Church of England considers making God 'gender neutral' to be 'more inclusive'
( Post Millennial )
The Church of England is reportedly considering making God non-binary. Traditionally, God has been referred to as Him, as God the father, and now, the Church of England is weighing a plan to remove the masculine from God himself, and replace that with more "inclusive" and gender neutral terms.
Bishops within the church are launching a project on which pronouns should be used to refer to God. The project "on gendered language" will reconsider how God should be referenced not only in pronouns, but in text, The Telegraph reports. Many conservative Christians in the church balked at this change that would remake not only contemporary references, but would potentially change the entire way God is considered in theology. For conservatives, the concept of a "gender neutral" God is anathema to Christian theology.
Liberal Christians blame the masculine God himself for discrimination and sexism, claiming that "a theological misreading of God as exclusively male is a driver of much continuing discrimination and sexism against women."
The plan became known when a written question to the Liturgical Commission emerged. That Liturgical Commission was meeting this week during the General Synod.
The question was from Rev Joanna Stobart, from Bath and Wells, who asked "what steps were being taken to offer congregants alternatives to referring to God with male pronouns and if there was any update 'to develop more inclusive language in our authorised liturgy,'" The Telegraph reports.
Stobart's ask for "inclusive language" was not all, she also asked bishops "to provide more options for those who wish to use authorised liturgy and speak of God in a non-gendered way, particularly in authorised absolutions where many of the prayers offered for use refer to God using male pronouns."
It turns out that this is not the first the bishops have heard of this. "We have been exploring the use of gendered language in relation to God for several years, in collaboration with the Faith and Order Commission," Bishop of Lichfield Rt Rev Dr Michael OBE said, replying as vice-chairman of the Liturgical Commission. "After some dialogue between the two commissions in this area, a new joint project on gendered language will begin this spring."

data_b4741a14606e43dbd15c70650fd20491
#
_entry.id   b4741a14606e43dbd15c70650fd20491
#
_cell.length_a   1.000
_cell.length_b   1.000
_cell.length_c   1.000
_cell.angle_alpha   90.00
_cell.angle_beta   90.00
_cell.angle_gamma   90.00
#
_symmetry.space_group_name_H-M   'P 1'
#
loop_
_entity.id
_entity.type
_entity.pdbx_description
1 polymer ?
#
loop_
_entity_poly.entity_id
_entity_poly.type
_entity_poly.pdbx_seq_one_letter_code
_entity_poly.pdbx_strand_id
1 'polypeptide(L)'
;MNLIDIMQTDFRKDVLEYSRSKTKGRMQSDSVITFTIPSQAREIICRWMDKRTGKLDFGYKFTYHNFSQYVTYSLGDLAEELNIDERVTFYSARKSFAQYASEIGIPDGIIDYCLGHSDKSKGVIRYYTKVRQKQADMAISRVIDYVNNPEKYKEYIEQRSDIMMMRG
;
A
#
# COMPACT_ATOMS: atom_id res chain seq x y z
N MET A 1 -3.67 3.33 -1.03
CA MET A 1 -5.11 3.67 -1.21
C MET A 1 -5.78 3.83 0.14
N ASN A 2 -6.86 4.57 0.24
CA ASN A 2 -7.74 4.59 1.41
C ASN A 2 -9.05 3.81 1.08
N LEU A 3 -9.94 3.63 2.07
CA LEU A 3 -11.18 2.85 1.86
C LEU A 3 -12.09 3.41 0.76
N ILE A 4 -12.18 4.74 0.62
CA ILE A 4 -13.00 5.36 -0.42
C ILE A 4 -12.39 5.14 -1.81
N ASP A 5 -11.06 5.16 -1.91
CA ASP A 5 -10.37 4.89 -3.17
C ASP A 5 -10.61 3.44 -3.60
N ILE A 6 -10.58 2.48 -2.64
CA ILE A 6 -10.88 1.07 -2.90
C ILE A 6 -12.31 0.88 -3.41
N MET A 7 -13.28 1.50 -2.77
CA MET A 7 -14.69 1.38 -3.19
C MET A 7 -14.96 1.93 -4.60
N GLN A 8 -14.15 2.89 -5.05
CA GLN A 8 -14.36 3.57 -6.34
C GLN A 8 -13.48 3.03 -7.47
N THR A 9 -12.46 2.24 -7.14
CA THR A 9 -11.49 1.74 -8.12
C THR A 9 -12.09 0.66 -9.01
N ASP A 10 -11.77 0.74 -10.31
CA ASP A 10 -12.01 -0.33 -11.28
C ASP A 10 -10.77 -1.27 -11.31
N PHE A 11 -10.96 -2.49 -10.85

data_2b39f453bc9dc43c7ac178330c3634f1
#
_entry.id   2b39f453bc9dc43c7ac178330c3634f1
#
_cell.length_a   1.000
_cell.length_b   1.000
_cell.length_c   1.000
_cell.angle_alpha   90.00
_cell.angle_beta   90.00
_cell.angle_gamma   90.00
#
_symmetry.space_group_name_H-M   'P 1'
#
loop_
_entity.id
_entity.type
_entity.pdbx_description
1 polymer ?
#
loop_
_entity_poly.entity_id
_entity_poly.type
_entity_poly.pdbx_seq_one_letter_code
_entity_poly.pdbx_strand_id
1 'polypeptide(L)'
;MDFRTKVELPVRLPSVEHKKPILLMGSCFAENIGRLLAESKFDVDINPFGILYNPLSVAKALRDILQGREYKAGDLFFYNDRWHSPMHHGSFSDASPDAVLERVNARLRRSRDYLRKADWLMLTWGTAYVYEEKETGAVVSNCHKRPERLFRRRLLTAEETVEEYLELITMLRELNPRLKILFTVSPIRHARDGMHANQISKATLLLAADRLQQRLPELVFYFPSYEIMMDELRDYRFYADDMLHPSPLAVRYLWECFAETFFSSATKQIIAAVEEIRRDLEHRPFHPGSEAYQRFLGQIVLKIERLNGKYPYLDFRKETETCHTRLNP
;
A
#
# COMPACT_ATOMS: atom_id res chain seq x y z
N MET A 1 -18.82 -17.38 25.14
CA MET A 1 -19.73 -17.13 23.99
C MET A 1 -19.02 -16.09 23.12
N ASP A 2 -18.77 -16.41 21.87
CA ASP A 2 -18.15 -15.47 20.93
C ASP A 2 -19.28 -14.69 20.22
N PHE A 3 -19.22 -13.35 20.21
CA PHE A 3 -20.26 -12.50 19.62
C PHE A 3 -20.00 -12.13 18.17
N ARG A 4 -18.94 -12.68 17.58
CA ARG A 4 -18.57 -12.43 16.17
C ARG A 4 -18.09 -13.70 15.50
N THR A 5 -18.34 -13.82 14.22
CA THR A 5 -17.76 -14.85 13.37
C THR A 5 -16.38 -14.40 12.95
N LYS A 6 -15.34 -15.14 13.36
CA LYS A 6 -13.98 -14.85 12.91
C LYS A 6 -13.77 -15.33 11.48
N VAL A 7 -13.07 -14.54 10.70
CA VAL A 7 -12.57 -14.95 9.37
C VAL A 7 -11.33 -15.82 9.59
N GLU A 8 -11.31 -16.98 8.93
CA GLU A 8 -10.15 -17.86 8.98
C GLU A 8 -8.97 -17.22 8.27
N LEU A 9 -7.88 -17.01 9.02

The Synod's gender and sexuality group has been considering these questions for years as well. Professor Helen King, who is vice-chairman of that group, appears to believe that one's conception of God is more important and essential than attempting to consider God through liturgy and teachings that have been passed down since Jesus named his disciple Peter the rock upon whom the church would be founded.
"For some," King said, "God as father is helpful because of their own positive experiences of a loving parent. For others, God as father may reinforce a bad experience of a strict disciplinarian as their father. If we dig deeper, clearly God is not gendered, so why do we restrict our language for God in gendered ways?"
A spokesperson for Women and the Church within the Church of England is also in favor, saying that it would be a good idea "to look at the development of more inclusive language in our authorised liturgy."
The Church of England is not without pushback against this idea, but the basis of that pushback is not that God is masculine, but that God is neither male nor female. "The use of male pronouns for God should not be understood as implying that God is male—which is a heresy. God is not sexed, unlike humanity," said Rev. Dr. Ian Paul, a member of the General Synod and the Archbishops’ Council of the Church of England.